UpToDate: Astragaloside IV

Astragaloside IV

Astragaloside IV (AS IV) is a saponin purified from a traditional Chinese herbal medicine component Astragalus membraneaceus (Fisch.) Bunge 1)2).

Astrageloside IV has broad application prospects, especially in cardiovascular diseases, digestive diseases, cancer and other modern high incidence, high-risk diseases, and could be developed as a medicine 3).

Delayed cerebral ischemia is an important cause of morbidity and mortality in patients with subarachnoid hemorrhage (SAH).

A rat model of SAH was established by puncturing one side of the internal carotid artery. Then, rats received daily intraperitoneal injections of Astragaloside IV (AS-IV) (20 mg/kg; SAH-AS-IV group), 0.1% DMSO (SAH-DMSO group) or saline (SAH group) for 5 days; an additional control group consisted of rats receiving sham surgery and saline injections. Morphological characteristics of the basilar artery (BA) were measured from histological sections stained with hematoxylin-eosin, and used as indicators of cerebral vasospasm. Immunohistochemistry was used to detect toll-like receptor-4 (TLR4) and nuclear factor kappa B (NF-κBp65 protein levels in the BA. Enzyme-linked immunosorbent assay was used to measure the plasma concentrations of tumor necrosis factor-alpha (TNF-α) and interleukin 6 (IL-6).

Compared with controls, the SAH-DMSO and SAH groups showed increased wall thickness and reduced luminal cross-sectional area (indicative of vasospasm), and increased TLR4 expression and enhanced NF-κB activation in the BA, as well as elevated plasma levels of TNF-α and IL-6. Administration of AS-IV was associated with significant attenuation of all the above changes induced by SAH (P<0.05).

AS-IV may attenuate delayed cerebral vasospasm after SAH through inhibition of TLR4/NF-κB-mediated inflammatory signaling pathways 4).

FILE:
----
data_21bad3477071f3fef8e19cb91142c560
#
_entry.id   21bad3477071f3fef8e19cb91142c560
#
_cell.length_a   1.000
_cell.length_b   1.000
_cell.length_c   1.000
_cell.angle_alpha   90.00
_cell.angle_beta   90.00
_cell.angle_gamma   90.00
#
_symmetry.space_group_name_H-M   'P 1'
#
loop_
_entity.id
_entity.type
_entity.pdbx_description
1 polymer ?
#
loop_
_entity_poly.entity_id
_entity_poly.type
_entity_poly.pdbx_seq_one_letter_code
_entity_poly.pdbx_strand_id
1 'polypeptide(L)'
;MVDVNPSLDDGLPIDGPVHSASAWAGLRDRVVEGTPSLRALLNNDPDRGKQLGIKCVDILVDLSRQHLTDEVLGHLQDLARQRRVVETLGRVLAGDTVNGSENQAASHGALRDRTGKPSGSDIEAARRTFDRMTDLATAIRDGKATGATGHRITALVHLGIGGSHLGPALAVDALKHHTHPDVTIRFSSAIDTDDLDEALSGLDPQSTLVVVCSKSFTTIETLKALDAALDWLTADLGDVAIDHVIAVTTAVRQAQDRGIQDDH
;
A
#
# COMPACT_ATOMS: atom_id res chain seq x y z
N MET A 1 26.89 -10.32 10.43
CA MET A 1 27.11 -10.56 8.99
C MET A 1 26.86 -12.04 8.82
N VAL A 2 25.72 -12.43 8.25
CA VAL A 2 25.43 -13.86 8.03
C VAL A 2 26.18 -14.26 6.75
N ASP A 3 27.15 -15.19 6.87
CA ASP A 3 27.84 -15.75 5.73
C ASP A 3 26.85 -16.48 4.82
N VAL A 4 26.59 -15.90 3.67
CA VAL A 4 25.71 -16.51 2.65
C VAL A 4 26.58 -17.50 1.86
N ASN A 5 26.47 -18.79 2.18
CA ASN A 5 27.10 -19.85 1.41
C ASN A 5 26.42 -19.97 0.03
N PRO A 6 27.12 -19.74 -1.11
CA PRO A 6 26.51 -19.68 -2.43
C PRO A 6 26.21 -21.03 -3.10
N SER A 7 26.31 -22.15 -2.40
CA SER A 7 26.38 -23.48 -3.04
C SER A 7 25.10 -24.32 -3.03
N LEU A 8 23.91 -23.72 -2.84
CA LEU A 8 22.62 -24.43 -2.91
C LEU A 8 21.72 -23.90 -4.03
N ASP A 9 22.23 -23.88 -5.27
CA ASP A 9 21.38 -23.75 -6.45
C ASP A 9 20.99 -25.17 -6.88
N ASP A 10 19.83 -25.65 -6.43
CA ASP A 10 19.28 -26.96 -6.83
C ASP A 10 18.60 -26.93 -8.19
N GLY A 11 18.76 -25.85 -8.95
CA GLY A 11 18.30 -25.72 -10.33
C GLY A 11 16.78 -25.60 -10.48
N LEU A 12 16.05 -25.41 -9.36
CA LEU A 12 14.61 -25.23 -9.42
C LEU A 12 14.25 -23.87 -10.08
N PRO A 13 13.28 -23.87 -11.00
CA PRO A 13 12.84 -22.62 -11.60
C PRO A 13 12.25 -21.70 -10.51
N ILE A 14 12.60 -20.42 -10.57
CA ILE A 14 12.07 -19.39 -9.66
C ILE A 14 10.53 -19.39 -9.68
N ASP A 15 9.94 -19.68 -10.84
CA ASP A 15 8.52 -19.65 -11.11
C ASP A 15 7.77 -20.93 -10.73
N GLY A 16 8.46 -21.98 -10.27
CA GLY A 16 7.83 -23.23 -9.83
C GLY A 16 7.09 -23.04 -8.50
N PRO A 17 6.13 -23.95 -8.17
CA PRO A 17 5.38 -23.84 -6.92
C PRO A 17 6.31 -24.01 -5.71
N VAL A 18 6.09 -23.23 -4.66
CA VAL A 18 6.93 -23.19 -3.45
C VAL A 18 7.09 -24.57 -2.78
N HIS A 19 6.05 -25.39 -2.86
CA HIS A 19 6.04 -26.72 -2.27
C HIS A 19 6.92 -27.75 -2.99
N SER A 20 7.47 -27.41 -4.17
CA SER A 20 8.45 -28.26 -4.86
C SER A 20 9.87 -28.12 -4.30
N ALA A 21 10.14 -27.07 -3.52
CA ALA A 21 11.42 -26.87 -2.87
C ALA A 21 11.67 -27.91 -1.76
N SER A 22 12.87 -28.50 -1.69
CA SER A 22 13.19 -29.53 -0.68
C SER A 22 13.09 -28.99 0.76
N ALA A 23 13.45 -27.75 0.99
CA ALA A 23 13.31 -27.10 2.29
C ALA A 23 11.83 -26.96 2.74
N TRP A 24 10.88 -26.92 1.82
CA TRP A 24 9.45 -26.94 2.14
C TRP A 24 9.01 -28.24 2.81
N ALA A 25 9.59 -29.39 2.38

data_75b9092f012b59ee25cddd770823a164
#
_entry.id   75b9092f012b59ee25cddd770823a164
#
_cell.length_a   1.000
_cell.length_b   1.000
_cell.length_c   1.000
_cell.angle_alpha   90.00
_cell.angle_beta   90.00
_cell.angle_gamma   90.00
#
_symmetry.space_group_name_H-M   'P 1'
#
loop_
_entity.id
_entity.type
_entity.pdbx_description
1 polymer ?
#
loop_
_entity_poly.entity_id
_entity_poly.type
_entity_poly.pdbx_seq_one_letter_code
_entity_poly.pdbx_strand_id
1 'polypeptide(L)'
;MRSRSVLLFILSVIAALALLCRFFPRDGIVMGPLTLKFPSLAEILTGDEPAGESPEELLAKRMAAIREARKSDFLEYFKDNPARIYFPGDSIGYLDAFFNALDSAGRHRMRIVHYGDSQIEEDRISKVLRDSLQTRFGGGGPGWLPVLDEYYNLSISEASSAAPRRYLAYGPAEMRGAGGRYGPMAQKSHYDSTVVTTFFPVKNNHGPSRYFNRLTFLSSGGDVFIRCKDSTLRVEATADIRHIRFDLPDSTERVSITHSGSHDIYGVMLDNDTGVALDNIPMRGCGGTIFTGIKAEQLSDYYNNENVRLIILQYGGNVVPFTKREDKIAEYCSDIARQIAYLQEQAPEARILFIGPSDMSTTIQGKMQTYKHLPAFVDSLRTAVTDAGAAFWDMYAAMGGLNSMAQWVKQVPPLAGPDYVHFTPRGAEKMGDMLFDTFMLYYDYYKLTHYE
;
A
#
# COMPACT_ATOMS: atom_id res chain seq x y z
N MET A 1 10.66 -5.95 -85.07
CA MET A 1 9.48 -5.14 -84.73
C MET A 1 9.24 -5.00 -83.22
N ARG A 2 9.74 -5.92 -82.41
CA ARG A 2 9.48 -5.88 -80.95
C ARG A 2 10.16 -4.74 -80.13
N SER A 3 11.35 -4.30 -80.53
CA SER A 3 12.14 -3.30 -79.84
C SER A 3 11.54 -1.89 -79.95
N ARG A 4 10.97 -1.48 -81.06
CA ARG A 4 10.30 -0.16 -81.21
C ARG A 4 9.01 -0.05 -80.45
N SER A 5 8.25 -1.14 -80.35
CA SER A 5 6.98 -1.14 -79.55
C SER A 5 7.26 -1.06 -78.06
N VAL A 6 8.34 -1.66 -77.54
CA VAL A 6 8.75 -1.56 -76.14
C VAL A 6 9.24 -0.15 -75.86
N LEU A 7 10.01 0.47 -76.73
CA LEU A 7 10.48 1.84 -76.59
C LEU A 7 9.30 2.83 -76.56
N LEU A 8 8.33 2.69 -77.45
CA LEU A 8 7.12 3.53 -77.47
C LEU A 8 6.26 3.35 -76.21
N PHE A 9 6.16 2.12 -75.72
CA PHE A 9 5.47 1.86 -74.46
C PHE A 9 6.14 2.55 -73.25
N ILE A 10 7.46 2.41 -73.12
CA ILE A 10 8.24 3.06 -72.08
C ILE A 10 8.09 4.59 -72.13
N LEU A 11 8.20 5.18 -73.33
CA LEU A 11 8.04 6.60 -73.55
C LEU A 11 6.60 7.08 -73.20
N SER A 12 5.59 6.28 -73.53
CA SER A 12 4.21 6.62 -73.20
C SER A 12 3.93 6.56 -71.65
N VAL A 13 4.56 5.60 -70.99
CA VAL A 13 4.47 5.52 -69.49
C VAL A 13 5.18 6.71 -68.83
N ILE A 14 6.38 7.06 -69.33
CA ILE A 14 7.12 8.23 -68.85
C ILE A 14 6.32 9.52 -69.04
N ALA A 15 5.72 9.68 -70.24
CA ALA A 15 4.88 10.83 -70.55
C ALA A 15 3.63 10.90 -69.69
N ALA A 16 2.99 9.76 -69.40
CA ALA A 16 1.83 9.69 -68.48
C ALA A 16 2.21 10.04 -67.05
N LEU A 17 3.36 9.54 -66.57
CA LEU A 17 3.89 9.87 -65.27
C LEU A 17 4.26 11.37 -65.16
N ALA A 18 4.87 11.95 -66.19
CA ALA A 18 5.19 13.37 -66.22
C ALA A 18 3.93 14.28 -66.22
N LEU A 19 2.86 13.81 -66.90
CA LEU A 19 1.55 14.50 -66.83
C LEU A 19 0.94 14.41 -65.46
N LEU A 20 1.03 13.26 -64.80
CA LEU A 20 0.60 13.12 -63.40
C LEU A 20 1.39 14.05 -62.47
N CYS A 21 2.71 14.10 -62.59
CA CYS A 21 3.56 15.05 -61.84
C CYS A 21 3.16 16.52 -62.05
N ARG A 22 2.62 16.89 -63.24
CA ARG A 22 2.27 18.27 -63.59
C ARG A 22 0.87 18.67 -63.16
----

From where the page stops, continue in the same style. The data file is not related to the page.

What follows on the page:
Li et al., found that astragaloside IV (10 and 20mg/kg) significantly attenuated the cerebral water content (P<0.05) and improved neurological outcomes (P<0.05) in comparison with vehicle group. Moreover, we investigate the effect of astragaloside IV on the (blood-brain barrier) BBB since cerebral edema was closely related to the permeability of the BBB. We found that the permeability of BBB was improved significantly in astragaloside IV groups compared with vehicle group via Evans blue leakage (P<0.05). This was further confirmed under the electron microscope, using lanthanum as a tracer of blood vessel permeability. Lanthanum was usually found within the blood vessel in sham group, rather than in perivascular tissues as shown in vehicle group. In drug groups, lanthanum stain was mainly restricted within the cerebral capillary, indicating the potential BBB-protective effect of astragaloside IV. Furthermore, we found that expressions of Matrix metalloproteinase-9 (MMP-9) and aquaporin 4 (AQP4) were increased in vehicle group, which were related to cerebral vasogenic edema or cytotoxic edema. The up-regulations of MMP-9 and AQP4 were inhibited significantly by astragaloside IV administration. We propose that the anti-edema potential of astragaloside IV was correlated with its regulation of MMP-9 and AQP4 5).